Carole Donoghue, writing for CSP Daily News, reports that seven
major oil companies and three large retail chains will spend
several millions of dollars to install automated temperature
compensation (ATC) at their branded stations in hopes of settling
a long-running class action lawsuit in Kansas City.

The deals detailed in court documents are likely to be described
as a win by both sides of the litigation.  The class-action
attorneys can claim that the industry has admitted cheating
consumers by selling so-called "hot fuel" -- gasoline and diesel
that is warmer than the standard 60-degree-Fahrenheit gallon.

Refiner and retailer groups are expected to contend that the total
amount that some of the refiners will pay into a specially created
fund -- $21.6 million -- is relatively small, compared to the
billions of dollars first mentioned by the trial attorneys.
Additionally, some will point out that state weights and measures
officials have yet to allow the installation of ATC at retail and
are unlikely to do so in the near future.

Two-thirds of the money to be paid by six refiners -- Shell, BP,
ConocoPhillips, ExxonMobil, CITGO and Sinclair -- will provide
financial incentives for their retailers and wholesalers to
"defray the costs" of installing ATC at retail and to pay for
"meaningful disclosures" at the pump about the energy content of
"hot fuel."  The remaining one-third will go to state Weights and
Measures departments to help them pay for inspection and
regulation of ATC at retail.'

The seventh refiner, Valero Energy, will post the actual
temperature of the motor fuel in its tanks at stations in 24
states and will convert to ATC equipment at its branded outlets
when enough of its peers in the market have done so to make ATC an
industry standard in the affected region, according to the just-
unveiled agreements.

Meanwhile, chain retailers Sam's Club, Casey's and Dansk
Investment Group (formerly West Coast marketer USA Petroleum) have
agreed to gradually convert their retail sites to ATC.

The class-action lawsuit, filed six years ago, represents
consumers in 28 states.  The plaintiffs sued 120 refiners and
retailers for failing to install ATC devices at retail.  They
claim that marketers overcharge consumers for fuel in hot weather,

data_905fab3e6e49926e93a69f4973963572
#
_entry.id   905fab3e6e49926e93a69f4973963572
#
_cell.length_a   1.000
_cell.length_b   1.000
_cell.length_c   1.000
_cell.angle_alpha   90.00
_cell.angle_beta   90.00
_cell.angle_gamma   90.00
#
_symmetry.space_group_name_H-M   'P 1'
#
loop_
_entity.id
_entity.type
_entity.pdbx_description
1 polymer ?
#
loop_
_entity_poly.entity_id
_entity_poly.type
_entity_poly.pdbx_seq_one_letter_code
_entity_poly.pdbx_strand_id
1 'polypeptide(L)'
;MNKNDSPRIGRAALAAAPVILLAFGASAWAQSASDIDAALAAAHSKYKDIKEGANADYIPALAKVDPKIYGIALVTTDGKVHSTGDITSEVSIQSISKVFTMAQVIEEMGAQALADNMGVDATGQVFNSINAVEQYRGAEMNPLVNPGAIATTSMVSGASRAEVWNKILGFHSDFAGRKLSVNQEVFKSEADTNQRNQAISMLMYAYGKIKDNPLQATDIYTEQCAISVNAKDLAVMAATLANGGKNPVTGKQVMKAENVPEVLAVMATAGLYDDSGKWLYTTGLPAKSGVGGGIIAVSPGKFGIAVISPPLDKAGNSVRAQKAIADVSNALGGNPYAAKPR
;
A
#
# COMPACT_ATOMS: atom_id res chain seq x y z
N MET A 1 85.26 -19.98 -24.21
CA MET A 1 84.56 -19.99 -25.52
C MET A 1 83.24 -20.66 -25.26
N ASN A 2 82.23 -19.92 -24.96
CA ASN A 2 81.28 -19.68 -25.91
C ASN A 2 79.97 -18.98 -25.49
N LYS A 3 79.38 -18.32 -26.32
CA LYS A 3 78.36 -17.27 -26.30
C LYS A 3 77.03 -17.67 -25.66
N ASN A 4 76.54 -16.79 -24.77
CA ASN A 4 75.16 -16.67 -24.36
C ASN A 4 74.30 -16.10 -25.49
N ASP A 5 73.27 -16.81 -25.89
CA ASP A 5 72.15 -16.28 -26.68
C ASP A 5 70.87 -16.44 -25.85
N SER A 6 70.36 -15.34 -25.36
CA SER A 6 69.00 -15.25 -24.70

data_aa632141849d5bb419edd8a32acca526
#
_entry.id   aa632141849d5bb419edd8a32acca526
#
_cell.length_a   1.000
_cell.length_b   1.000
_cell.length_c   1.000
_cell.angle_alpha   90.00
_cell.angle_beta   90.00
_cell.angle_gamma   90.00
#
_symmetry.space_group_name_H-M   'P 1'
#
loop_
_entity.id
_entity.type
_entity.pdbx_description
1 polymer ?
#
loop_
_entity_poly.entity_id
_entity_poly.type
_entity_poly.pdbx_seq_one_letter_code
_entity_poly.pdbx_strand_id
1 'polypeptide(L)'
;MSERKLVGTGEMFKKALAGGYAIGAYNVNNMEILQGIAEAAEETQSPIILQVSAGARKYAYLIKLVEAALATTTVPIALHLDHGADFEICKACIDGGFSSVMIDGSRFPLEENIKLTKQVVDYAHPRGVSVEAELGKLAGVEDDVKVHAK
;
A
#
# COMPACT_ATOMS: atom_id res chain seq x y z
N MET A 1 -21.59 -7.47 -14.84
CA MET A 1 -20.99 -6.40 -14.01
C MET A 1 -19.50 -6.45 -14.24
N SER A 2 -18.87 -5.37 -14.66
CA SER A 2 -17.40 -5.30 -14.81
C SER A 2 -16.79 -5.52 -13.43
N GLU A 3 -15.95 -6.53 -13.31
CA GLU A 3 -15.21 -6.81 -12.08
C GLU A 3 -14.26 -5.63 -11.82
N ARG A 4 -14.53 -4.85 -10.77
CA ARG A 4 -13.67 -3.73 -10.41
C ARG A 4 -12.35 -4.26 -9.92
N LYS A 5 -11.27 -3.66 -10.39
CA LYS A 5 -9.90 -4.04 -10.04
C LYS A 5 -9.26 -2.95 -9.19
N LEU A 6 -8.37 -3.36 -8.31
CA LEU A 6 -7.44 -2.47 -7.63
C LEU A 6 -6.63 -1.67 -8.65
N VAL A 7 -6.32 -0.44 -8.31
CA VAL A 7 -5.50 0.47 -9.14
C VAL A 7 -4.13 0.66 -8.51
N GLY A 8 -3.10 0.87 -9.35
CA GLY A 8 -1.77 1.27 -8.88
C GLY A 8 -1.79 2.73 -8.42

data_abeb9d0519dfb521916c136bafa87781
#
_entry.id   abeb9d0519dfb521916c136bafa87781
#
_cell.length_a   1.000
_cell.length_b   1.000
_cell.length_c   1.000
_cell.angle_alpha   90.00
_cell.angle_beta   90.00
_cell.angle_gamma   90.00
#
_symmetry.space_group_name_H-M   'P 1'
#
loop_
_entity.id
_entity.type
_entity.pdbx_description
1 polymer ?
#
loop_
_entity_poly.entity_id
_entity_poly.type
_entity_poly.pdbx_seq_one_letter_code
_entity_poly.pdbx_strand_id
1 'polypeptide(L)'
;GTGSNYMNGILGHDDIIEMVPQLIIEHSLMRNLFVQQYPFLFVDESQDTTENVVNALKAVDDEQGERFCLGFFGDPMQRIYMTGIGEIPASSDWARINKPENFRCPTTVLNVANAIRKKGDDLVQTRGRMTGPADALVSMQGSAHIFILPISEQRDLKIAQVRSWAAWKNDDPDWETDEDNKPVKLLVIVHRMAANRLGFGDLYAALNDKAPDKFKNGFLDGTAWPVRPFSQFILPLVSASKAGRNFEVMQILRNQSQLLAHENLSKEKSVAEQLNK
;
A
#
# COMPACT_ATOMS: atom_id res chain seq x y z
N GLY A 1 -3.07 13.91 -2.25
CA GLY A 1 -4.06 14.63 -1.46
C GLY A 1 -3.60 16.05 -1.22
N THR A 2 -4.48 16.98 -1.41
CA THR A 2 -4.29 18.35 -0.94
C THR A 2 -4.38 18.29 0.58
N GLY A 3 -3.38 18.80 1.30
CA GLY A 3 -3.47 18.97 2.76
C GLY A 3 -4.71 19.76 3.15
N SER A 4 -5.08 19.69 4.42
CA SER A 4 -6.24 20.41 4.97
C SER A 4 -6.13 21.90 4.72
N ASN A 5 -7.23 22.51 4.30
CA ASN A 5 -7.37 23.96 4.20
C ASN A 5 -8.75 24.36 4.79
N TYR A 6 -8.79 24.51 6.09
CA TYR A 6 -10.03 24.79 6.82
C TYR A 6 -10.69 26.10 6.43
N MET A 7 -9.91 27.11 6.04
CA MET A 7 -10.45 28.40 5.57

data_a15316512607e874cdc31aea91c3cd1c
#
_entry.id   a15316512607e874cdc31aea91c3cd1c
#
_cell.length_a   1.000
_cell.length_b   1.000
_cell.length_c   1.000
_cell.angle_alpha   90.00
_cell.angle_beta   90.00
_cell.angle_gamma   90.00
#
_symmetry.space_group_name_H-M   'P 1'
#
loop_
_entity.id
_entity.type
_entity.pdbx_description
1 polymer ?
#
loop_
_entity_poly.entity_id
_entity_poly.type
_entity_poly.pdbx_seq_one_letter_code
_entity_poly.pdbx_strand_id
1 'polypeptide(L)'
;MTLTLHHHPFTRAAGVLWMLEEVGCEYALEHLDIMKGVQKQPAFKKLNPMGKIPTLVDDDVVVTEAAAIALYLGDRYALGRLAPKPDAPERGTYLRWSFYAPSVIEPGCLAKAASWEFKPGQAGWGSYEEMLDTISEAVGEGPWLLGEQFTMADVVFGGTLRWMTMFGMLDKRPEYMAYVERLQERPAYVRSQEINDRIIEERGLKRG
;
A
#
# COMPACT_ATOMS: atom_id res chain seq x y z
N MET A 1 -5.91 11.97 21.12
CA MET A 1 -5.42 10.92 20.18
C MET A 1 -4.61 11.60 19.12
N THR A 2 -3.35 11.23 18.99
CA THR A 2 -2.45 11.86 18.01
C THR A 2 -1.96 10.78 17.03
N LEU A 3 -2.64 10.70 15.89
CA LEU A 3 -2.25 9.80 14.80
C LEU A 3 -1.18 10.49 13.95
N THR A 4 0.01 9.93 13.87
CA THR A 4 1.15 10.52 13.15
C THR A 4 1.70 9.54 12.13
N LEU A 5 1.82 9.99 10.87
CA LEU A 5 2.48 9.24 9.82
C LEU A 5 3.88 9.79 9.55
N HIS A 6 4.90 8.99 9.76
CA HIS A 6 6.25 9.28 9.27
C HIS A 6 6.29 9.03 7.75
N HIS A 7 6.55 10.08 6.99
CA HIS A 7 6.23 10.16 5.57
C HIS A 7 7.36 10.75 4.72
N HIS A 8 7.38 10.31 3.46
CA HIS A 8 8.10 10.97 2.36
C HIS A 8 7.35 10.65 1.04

when fuel expands in volume at the station, only to shrink later
in the car's tank.  The trial lawyers said refiners and retailers
were pocketing $3.5 billion a year in extra profits from "hot
fuel" sales to consumers but abandoned the unjust enrichment claim
in March.

Lawyers for the class-action plaintiffs are asking the federal
court to conditionally certify the classes and preliminarily
approve the class settlements. The agreements are supposed to go
into effect 10 days after the court issues final approval of the
deals.

CSP Daily News first reported on the plans to establish a special
ATC fund in a news flash on April 18.  The amount each refiner
will pay varies.

BP, ConocoPhillips, ExxonMobil and Shell must pay $5 million each,
while CITGO and Sinclair will contribute $800,000.  Valero will
pay $200,000 to contribute to the costs of carrying out the public
notice plan and administering the settlement.  It will also pay
$4.5 million in attorneys' fees and litigation costs as approved
by the court.

BP marketers in 25 states will be impacted by the settlement deal,
Casey's agreement will involve stores in five states, and the
Exxon and ConocoPhillips' deals will each affect marketers in 28
states.  For CITGO and Shell retailers, 27 states are involved,
while Valero will have to make changes eventually in 24 states,
Sinclair in 11 states and Sam's in 25 states.

After five years, any money remaining in the fund will be pooled
for a sixth and final year for payment to retailers or W&M
departments.  Anything left after that will go to non-profit
organizations.  The fees and litigation costs of the trial
attorneys will be capped at 30% of the fund for each refiner, or
no more than $1.5 million.

The agreements signed with Sam's, Casey's and Dansk are similar to
that previously inked by Costco.  They will install ATC devices at
any sites they operate in Alabama, Arizona, Arkansas, California,
Florida, Georgia, Kansas, Louisiana, Maryland, Mississippi,
Missouri, Nevada, New Mexico, North and South Carolina, Oklahoma,
Tennessee, Texas, and Virginia.

Casey's obligation to convert its sites will be suspended if it
purchases the majority of its fuel in the relevant state on a non-
temperature adjusted basis, while Dansk will be allowed to phase